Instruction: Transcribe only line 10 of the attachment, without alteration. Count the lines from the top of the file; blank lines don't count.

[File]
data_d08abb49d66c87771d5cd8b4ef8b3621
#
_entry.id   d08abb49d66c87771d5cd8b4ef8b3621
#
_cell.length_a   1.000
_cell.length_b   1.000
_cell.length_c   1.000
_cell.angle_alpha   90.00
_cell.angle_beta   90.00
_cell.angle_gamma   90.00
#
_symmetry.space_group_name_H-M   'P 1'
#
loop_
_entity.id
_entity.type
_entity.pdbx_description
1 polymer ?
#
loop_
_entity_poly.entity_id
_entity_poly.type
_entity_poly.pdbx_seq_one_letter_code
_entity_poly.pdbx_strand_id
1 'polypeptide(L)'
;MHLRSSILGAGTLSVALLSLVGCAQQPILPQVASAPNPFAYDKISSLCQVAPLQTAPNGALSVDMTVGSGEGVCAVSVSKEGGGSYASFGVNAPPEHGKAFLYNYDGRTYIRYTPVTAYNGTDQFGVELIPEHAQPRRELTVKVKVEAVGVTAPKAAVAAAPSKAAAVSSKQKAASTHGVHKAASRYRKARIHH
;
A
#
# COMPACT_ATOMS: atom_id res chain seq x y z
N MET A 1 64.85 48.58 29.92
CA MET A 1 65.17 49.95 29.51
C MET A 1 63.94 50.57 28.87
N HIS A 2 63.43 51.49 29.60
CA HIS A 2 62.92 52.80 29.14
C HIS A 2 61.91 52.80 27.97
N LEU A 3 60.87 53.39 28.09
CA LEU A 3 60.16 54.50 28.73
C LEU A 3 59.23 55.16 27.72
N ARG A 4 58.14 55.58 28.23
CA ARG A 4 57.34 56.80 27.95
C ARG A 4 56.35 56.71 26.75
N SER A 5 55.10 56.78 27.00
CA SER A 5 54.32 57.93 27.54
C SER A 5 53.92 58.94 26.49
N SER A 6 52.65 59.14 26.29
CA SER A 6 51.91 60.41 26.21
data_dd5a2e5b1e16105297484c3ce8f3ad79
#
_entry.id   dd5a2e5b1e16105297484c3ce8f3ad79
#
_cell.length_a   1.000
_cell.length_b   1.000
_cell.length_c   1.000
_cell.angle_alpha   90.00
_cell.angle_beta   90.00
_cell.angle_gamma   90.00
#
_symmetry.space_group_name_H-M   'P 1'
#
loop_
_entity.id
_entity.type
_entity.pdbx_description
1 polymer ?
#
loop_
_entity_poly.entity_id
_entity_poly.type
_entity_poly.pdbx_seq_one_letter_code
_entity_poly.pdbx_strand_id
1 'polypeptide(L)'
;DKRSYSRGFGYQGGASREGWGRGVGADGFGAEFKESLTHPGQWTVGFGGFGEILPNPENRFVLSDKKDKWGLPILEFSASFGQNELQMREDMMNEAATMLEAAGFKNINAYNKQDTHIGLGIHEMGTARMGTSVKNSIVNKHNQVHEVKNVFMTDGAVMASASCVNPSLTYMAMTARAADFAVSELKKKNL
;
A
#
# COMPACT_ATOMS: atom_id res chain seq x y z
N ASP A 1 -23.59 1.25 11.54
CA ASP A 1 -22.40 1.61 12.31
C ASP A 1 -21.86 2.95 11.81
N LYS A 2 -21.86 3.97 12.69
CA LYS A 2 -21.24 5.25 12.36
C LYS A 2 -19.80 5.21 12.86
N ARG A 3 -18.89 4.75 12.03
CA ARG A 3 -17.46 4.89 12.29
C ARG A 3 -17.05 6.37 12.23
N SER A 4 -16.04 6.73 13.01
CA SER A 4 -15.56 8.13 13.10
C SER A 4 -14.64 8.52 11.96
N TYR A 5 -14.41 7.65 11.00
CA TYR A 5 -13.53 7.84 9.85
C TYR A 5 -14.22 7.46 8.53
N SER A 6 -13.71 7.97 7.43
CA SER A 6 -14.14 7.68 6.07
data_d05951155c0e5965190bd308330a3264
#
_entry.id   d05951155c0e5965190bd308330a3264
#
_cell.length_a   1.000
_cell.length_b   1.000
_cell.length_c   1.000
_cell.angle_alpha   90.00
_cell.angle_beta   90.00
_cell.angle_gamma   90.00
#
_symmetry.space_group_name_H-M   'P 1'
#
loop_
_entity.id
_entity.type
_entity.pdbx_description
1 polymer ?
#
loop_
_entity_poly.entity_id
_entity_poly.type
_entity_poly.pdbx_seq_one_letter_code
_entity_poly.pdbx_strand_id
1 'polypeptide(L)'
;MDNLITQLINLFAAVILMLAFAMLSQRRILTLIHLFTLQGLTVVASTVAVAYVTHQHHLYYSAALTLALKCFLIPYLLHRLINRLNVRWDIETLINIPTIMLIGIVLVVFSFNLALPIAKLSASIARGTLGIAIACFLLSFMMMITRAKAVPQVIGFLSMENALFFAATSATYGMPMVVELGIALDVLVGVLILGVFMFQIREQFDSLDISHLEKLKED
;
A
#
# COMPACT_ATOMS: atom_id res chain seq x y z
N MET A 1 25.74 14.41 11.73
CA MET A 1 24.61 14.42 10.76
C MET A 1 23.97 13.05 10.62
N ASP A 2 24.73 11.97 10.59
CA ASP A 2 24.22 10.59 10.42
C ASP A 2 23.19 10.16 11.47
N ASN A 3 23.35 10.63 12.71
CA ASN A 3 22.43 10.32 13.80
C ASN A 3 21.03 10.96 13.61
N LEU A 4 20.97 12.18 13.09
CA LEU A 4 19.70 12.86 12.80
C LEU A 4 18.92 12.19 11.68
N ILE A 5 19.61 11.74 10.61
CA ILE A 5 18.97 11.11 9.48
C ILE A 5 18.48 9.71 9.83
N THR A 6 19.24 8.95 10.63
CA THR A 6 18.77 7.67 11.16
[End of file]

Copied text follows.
_cell.angle_gamma   90.00